Studio Visit: A Conversation with Kristian Burford
interview / art
A Q&A with Kristian Burford
Q: Tell us about your background as an Artist.
I grew up outside of a small town on the Murray River in South Australia and spent much of my childhood wandering in an environment that remained fairly wild. My Mother, a talented artist in her own right who taught art to school children for much of her career, inspired and nurtured my creativity from an early age. At age fourteen, I was sent to boarding school which was a difficult transition. With no nature, girls or motorcycles, Art became my refuge. I went on to study for an undergraduate degree at the South Australian School of Art and a masters at Art Center College of Design here in California.
Q: What is your motivation for creating nude forms?
I could speak at length on this subject but the simplest answer, betraying the most naive motivation, comes closest to the truth: In taking the human body as subject, it is possible to create the idea of a being: naked, explicit, hiding nothing, knowing everything; a being to fall in love with.
Q: How do you see intimacy intersecting with your work?
A primary human fantasy (and fear) is to breach the perimeter of the self and become the world beyond (to return to a primordial undifferentiated state). For centuries, Art has exploited an emotional loophole, in order to exercise this fantasy, by presenting human subjects so alienated, so transcendent, that it seems that only they and us exit, as one, with perfect knowledge and complete intimacy. The figure of Christ presents such a fantasy. I have exploited this loophole for many years although my saints are without any conventional virtue and more recently have even become monstrous. There is an important link between terror and intimacy ... it has something to do with mirrors.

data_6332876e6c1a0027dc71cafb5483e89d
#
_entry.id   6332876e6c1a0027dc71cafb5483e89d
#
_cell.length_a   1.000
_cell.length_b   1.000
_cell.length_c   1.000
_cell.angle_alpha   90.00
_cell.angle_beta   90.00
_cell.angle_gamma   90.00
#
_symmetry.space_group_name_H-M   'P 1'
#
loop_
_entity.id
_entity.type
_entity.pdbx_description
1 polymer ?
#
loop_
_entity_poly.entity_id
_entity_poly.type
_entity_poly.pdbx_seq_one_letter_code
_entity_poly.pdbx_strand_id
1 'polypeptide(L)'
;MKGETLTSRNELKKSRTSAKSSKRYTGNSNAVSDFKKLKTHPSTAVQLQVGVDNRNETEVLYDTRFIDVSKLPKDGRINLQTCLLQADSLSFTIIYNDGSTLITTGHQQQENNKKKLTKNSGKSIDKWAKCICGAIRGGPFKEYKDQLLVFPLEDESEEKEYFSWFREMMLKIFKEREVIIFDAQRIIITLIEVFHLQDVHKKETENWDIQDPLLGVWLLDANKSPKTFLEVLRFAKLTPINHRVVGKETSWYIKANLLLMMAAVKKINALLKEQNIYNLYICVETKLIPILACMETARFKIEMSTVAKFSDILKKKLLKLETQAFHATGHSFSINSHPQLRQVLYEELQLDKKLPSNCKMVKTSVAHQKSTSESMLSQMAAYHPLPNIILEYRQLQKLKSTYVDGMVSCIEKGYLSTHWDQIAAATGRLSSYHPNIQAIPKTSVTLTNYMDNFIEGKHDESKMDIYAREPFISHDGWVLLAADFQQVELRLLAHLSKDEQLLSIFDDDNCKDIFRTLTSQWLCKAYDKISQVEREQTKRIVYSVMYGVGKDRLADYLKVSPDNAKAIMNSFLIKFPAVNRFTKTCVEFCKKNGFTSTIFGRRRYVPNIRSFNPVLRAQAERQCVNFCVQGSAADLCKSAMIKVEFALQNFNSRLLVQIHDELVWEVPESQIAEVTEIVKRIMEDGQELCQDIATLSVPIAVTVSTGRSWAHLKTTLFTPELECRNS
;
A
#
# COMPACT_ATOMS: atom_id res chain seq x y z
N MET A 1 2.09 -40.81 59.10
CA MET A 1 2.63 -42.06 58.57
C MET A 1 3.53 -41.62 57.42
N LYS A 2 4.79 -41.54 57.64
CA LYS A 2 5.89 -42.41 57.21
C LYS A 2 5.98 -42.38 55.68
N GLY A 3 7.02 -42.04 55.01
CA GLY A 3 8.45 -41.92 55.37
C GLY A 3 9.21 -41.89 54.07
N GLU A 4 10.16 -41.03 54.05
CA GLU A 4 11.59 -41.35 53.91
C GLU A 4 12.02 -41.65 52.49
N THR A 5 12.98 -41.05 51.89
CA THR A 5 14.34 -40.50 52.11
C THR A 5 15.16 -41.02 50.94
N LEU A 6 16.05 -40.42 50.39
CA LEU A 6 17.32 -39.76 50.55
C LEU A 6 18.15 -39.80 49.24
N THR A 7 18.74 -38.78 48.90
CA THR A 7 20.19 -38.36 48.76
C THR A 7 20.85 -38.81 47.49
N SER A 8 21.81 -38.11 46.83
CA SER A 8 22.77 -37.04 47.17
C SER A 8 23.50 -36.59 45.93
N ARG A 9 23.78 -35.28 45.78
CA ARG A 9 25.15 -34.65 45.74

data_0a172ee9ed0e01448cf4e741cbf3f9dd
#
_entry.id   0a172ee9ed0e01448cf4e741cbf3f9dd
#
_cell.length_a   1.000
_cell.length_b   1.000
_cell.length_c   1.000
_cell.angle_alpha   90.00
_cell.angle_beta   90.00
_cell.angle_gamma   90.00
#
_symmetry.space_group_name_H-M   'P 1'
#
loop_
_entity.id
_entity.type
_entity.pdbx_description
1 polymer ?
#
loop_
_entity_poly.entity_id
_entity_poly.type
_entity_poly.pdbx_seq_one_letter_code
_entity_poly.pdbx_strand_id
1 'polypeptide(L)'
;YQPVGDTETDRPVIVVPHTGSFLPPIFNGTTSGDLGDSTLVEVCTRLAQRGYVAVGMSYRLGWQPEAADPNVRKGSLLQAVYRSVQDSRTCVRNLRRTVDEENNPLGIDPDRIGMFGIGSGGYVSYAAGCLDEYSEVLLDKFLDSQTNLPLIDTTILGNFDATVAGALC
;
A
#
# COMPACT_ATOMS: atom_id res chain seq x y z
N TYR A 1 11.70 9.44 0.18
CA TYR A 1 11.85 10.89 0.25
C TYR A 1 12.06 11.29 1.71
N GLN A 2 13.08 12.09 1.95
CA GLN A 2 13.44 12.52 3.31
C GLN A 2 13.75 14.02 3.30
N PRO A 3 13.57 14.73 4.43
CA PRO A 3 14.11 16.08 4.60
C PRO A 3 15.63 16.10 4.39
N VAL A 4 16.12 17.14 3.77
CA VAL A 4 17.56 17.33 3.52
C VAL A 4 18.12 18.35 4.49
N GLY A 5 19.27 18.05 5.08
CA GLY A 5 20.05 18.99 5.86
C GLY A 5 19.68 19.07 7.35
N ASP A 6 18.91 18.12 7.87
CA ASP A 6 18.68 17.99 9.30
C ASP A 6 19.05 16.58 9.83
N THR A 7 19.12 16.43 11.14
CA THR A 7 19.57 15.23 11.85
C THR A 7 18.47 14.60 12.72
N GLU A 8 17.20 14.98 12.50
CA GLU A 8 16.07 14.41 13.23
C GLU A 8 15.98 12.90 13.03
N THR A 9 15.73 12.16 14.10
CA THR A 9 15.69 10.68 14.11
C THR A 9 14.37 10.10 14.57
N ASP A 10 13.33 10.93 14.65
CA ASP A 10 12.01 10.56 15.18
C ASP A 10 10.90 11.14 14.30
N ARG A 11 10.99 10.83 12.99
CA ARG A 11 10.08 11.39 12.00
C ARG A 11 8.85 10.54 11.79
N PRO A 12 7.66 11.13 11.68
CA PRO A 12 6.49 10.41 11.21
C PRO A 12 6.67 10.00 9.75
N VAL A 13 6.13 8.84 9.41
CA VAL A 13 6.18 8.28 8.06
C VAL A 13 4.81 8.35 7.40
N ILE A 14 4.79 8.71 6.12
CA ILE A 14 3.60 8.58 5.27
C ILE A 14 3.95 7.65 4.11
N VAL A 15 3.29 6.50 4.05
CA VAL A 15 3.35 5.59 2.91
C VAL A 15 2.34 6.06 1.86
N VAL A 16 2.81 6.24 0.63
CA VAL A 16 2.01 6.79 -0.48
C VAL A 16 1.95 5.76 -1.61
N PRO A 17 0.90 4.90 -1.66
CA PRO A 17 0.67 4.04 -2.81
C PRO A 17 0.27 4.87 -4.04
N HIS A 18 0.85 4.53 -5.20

Q: How long did it take to create the finished installations seen in these images? What was your process?
The works take anywhere from six months to five years to create. An ever growing pool of ideas exits in a constant state of evolution. Each idea begins with the imagining of an experience in which I perceive a potential against which each subsequent development in the evolution of the work is tested.
Maquettes and models are made in a process of development that continues into the full scale production of the work which has, in the past, most often utilized a live model as visual reference. Environments are developed and built around the human subjects as they are created. The clay originals are then cast and usually painted with a series of glazes in oil.
Q: Do you envision your installations in any particular physical spaces?
In general, I imagine the worlds that the works produce as parallel universes that exist independently of their surroundings much like the content of a dream does. There are a few exceptions to this rule: 'Light Bath' is a model for a folly to be produced full scale atop a shallow hill in a park or garden.
Burford is represented by Praz-Delavallade, Paris and Los Angeles